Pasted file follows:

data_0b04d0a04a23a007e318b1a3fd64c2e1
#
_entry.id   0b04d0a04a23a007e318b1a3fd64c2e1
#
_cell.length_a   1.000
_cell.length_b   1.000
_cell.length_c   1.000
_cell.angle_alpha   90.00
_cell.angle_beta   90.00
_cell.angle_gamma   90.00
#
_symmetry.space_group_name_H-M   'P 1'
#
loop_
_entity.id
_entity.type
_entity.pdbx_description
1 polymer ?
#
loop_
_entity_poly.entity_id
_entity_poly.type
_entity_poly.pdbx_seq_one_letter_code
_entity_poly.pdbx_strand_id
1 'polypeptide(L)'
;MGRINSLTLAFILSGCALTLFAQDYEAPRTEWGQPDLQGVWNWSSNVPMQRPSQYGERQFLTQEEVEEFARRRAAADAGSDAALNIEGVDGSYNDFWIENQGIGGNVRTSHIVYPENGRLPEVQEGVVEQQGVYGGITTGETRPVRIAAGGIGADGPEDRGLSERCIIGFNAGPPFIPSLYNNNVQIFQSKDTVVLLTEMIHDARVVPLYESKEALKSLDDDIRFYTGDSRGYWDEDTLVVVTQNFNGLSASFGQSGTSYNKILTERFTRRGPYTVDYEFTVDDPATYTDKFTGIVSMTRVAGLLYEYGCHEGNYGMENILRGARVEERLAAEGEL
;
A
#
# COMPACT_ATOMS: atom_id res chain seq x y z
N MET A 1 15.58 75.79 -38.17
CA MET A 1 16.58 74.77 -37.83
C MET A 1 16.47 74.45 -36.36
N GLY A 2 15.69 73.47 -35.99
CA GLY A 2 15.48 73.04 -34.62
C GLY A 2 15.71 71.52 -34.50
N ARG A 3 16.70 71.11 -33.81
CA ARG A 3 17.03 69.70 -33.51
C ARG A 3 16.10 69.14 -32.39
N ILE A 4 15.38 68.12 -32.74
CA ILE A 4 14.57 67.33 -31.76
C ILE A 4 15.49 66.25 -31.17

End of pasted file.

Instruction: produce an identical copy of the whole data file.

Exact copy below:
data_0b04d0a04a23a007e318b1a3fd64c2e1
#
_entry.id   0b04d0a04a23a007e318b1a3fd64c2e1
#
_cell.length_a   1.000
_cell.length_b   1.000
_cell.length_c   1.000
_cell.angle_alpha   90.00
_cell.angle_beta   90.00
_cell.angle_gamma   90.00
#
_symmetry.space_group_name_H-M   'P 1'
#
loop_
_entity.id
_entity.type
_entity.pdbx_description
1 polymer ?
#
loop_
_entity_poly.entity_id
_entity_poly.type
_entity_poly.pdbx_seq_one_letter_code
_entity_poly.pdbx_strand_id
1 'polypeptide(L)'
;MGRINSLTLAFILSGCALTLFAQDYEAPRTEWGQPDLQGVWNWSSNVPMQRPSQYGERQFLTQEEVEEFARRRAAADAGSDAALNIEGVDGSYNDFWIENQGIGGNVRTSHIVYPENGRLPEVQEGVVEQQGVYGGITTGETRPVRIAAGGIGADGPEDRGLSERCIIGFNAGPPFIPSLYNNNVQIFQSKDTVVLLTEMIHDARVVPLYESKEALKSLDDDIRFYTGDSRGYWDEDTLVVVTQNFNGLSASFGQSGTSYNKILTERFTRRGPYTVDYEFTVDDPATYTDKFTGIVSMTRVAGLLYEYGCHEGNYGMENILRGARVEERLAAEGEL
;
A
#
# COMPACT_ATOMS: atom_id res chain seq x y z
N MET A 1 15.58 75.79 -38.17
CA MET A 1 16.58 74.77 -37.83
C MET A 1 16.47 74.45 -36.36
N GLY A 2 15.69 73.47 -35.99
CA GLY A 2 15.48 73.04 -34.62
C GLY A 2 15.71 71.52 -34.50
N ARG A 3 16.70 71.11 -33.81
CA ARG A 3 17.03 69.70 -33.51
C ARG A 3 16.10 69.14 -32.39
N ILE A 4 15.38 68.12 -32.74
CA ILE A 4 14.57 67.33 -31.76
C ILE A 4 15.49 66.25 -31.17